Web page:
KOPRI Repository

Seasonal variations in the sources of natural and anthropogenic leaddeposited at the East Rongbuk Glacier in the high-altitude Himalayas

Cited 5 time in scopus
Metadata Downloads
Title
Seasonal variations in the sources of natural and anthropogenic leaddeposited at the East Rongbuk Glacier in the high-altitude Himalayas
Other Titles
히말라야 고산지대 East Rongbuk 빙하에서 복원한 대기 중 납의 자연적 인위적 기원의 계절변화 연구
Authors
Lee, Khanghyun
Kevin Rosman
Robert Loss
Ross Edwards
Andrew Moy
Shugui Hou
Graeme Burton
Sungmin Hong
Paul Vallelonga
Laurie Burn-Nune
Subject
Environmental Sciences & Ecology
Issue Date
2014
Citation
Lee, Khanghyun, et al. 2014. "Seasonal variations in the sources of natural and anthropogenic leaddeposited at the East Rongbuk Glacier in the high-altitude Himalayas". SCIENCE OF THE TOTAL ENVIRONMENT, 487(0): 407-419.
Abstract
Lead (Pb) isotopic compositions and concentrations, and barium(Ba) and indium(In) concentrations have been analysed at sub-annual resolution in three sections froma b110mice core dated to the 18th and 20th centuries, as well as snow pit samples dated to 2004/2005, recovered from the East Rongbuk Glacier in the high-altitude Himalayas. Ice core sections indicate that atmospheric chemistry prior to ~1953 was controlled by mineral dust inputs, with no discernible volcanic or anthropogenic contributions. Eighteenth century monsoon ice core chemistry is indicative of dominant contributions from local Himalayan sources;non-monsoon ice core chemistry is linked to contributions fromlocal (Himalayan), regional (Indian/Thar Desert) and long-range (North Africa, Central Asia) sources. Twentieth century monsoon and non-monsoon ice core data demonstrate similar seasonal sources of mineral dust, however with a transition to less-radiogenic isotopic signatures that suggests local and regional climate/environmental change. The snow pit record demonstrates natural and anthropogenic contributions during both seasons,with increased anthropogenic influence during non-monsoon times.Monsoon anthropogenic inputs are most likely sourced to South/South-East Asia and/or India, whereas non-monsoon anthropogenic inputs are most likely sourced to India and Central Asia.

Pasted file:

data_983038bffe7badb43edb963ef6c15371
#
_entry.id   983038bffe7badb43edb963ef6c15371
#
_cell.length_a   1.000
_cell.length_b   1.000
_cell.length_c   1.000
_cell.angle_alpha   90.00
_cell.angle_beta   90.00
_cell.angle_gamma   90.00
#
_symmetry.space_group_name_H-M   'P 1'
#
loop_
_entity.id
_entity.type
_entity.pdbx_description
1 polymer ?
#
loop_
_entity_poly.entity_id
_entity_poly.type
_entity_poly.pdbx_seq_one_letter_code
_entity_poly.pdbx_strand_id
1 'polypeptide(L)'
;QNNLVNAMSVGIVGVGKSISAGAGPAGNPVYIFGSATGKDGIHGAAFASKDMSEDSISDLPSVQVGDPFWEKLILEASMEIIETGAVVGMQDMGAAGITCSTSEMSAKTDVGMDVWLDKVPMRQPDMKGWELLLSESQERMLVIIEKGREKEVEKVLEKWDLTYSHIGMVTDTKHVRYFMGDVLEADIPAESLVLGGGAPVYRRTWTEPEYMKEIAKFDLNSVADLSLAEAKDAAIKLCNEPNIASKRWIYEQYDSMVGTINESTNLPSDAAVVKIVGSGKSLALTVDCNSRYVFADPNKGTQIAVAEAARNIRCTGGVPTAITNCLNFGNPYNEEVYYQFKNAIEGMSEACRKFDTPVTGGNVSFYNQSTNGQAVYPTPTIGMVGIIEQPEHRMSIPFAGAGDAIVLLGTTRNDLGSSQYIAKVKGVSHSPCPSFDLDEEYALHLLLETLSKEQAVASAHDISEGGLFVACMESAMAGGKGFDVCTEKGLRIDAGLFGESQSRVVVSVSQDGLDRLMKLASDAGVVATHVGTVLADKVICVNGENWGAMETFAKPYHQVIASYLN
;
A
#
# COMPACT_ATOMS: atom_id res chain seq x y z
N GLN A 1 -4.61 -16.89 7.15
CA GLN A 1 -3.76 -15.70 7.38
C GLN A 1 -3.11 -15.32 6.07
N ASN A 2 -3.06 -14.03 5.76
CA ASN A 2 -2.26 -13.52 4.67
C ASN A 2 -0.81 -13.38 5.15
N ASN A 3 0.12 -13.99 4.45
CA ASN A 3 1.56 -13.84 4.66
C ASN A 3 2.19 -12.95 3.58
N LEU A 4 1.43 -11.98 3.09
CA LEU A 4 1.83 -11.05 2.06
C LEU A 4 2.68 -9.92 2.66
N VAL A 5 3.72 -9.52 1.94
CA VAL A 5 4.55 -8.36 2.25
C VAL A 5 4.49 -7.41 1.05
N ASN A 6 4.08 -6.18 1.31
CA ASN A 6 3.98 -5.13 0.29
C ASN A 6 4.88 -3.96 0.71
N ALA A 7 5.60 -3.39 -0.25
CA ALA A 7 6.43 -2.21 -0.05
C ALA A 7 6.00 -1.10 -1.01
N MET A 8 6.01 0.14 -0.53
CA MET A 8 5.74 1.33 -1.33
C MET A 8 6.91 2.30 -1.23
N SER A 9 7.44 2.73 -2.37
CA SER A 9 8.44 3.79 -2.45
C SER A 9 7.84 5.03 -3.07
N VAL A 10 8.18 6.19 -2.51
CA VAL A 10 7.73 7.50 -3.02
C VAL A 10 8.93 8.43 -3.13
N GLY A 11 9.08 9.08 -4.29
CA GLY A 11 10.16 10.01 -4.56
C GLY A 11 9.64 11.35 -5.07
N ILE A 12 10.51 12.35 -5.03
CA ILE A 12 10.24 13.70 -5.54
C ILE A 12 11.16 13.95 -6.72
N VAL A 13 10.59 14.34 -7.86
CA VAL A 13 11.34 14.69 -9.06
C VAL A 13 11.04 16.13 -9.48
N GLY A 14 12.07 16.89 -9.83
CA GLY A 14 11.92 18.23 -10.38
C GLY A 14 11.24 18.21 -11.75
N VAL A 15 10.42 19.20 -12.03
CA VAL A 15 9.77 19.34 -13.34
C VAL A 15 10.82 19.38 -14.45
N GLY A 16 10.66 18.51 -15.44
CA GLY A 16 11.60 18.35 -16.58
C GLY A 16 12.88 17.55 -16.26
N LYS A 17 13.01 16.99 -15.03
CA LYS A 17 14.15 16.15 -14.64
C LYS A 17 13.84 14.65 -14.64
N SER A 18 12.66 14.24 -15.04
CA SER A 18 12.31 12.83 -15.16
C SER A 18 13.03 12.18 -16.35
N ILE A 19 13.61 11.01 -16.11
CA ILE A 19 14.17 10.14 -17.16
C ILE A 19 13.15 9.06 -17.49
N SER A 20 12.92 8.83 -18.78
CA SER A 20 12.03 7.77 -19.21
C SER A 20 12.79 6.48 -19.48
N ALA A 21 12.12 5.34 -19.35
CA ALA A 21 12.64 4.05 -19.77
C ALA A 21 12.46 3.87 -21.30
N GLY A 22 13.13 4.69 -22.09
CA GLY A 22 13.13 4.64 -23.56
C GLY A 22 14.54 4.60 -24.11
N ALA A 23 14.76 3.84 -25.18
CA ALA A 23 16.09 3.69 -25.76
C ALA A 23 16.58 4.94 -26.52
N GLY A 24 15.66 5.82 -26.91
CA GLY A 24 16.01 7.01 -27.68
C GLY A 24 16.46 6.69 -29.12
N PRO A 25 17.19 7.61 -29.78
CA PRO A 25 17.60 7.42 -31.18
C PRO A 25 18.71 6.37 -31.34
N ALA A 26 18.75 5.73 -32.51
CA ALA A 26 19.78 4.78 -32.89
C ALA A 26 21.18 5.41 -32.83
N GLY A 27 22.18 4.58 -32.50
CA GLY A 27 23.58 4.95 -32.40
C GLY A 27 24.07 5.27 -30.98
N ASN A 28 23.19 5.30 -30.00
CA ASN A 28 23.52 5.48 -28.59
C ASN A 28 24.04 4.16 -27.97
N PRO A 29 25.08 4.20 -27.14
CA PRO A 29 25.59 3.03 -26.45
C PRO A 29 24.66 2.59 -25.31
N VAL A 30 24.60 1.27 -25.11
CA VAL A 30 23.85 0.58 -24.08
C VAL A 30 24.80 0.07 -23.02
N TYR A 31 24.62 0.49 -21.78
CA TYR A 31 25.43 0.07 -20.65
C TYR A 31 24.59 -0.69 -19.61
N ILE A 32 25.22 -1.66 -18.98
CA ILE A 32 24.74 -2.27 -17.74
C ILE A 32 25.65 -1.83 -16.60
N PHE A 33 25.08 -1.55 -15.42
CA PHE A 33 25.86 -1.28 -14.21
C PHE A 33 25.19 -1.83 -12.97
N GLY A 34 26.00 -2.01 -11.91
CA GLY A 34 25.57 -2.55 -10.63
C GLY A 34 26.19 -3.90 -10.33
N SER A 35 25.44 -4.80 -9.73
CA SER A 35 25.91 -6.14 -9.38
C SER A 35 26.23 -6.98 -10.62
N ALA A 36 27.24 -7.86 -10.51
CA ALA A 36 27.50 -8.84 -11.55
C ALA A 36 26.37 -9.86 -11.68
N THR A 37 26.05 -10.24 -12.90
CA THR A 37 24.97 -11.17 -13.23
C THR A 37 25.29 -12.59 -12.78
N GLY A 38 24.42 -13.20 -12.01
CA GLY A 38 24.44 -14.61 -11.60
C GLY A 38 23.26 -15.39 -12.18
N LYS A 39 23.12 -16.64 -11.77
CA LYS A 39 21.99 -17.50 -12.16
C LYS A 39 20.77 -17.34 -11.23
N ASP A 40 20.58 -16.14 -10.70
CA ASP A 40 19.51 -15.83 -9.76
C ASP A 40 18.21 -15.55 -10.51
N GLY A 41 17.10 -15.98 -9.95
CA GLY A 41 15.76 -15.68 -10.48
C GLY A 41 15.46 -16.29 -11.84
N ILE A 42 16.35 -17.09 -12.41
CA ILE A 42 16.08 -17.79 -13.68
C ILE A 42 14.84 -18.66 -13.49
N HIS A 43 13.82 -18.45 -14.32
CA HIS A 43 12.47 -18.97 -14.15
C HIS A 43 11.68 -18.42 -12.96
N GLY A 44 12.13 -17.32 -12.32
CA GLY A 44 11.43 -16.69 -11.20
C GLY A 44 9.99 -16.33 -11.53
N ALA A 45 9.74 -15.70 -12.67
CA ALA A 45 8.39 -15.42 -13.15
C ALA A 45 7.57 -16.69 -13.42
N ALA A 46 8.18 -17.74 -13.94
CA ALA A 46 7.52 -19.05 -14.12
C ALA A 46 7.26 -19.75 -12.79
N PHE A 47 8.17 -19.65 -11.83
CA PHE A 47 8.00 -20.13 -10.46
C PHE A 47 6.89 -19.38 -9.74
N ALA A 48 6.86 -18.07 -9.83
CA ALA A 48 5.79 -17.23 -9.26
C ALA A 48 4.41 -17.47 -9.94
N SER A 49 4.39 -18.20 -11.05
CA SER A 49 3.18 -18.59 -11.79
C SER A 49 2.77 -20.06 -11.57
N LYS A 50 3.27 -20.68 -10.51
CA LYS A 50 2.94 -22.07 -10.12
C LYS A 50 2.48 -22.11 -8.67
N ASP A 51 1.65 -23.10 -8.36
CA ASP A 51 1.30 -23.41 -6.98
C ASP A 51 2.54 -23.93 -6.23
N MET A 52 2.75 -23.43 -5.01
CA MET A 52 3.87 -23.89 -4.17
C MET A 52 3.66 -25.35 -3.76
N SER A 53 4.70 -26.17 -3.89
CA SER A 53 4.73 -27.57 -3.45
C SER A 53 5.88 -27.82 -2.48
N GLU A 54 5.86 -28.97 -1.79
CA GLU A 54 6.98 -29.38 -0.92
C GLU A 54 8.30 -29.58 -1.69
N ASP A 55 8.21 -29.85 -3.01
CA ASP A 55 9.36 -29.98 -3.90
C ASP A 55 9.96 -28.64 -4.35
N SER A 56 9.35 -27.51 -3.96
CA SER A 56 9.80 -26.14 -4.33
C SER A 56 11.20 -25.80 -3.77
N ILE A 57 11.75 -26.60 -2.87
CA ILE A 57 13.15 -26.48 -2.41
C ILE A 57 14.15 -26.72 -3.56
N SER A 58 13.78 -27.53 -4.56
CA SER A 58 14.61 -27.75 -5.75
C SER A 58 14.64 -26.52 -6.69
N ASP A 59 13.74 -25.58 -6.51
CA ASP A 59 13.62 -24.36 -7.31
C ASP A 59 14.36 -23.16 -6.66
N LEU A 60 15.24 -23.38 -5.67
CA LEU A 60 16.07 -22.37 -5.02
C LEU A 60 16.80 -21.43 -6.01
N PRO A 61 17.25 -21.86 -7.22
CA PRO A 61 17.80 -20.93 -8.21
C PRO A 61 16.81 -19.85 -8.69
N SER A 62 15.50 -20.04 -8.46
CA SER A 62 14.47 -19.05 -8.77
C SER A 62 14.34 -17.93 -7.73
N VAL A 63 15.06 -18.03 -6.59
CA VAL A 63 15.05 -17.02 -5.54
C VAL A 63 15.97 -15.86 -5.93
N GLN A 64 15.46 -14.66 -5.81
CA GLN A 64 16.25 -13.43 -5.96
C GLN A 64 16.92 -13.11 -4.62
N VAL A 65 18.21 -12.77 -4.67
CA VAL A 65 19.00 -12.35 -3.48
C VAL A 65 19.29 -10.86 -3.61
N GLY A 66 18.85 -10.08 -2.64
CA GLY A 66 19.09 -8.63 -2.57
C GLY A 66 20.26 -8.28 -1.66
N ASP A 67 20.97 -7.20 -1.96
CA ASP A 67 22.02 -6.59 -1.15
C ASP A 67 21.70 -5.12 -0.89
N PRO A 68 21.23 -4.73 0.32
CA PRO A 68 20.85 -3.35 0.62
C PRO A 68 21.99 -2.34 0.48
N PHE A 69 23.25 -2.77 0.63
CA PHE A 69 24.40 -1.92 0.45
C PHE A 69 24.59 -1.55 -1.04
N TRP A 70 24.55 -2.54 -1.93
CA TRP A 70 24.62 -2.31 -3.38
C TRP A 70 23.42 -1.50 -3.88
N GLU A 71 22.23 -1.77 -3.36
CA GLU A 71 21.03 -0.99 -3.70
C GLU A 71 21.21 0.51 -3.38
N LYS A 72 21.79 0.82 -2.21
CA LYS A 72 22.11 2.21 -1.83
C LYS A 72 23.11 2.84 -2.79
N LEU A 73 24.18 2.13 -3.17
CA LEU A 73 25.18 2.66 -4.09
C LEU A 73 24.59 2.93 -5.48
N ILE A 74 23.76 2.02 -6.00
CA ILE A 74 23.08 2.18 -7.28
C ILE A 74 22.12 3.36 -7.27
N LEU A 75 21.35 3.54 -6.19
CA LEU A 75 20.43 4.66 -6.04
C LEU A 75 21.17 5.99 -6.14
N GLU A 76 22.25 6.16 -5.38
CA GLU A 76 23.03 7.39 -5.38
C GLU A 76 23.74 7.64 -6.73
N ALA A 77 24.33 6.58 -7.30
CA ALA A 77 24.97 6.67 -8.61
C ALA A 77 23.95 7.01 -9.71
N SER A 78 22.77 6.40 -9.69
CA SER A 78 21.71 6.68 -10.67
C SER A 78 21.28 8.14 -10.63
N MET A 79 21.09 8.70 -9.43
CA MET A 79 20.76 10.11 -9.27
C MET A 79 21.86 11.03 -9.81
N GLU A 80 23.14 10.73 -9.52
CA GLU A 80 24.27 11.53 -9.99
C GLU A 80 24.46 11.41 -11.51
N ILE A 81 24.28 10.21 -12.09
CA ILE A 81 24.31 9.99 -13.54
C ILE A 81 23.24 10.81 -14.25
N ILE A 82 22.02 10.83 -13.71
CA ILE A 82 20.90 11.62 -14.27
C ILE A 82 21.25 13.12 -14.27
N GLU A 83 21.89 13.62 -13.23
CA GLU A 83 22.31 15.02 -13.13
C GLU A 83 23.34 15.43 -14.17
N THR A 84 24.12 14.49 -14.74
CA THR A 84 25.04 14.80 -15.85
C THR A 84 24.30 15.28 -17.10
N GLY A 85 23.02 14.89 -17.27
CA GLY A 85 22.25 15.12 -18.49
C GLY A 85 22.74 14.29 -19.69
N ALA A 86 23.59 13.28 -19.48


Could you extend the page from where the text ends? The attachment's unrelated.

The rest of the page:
URI
http://repository.kopri.re.kr/handle/201206/6309
DOI
http://dx.doi.org/10.1016/j.scitotenv.2014.03.120
Files in This Item
General Conditions
      ROMEO Green
    Can archive pre-print and post-print or publisher's version/PDF
      ROMEO Blue
    Can archive post-print (ie final draft post-refereeing) or publisher's version/PDF
      ROMEO Yellow
    Can archive pre-print (ie pre-refereeing)
      ROMEO White
    Archiving not formally supported

    qrcode

    Items in DSpace are protected by copyright, with all rights reserved, unless otherwise indicated.

    Browse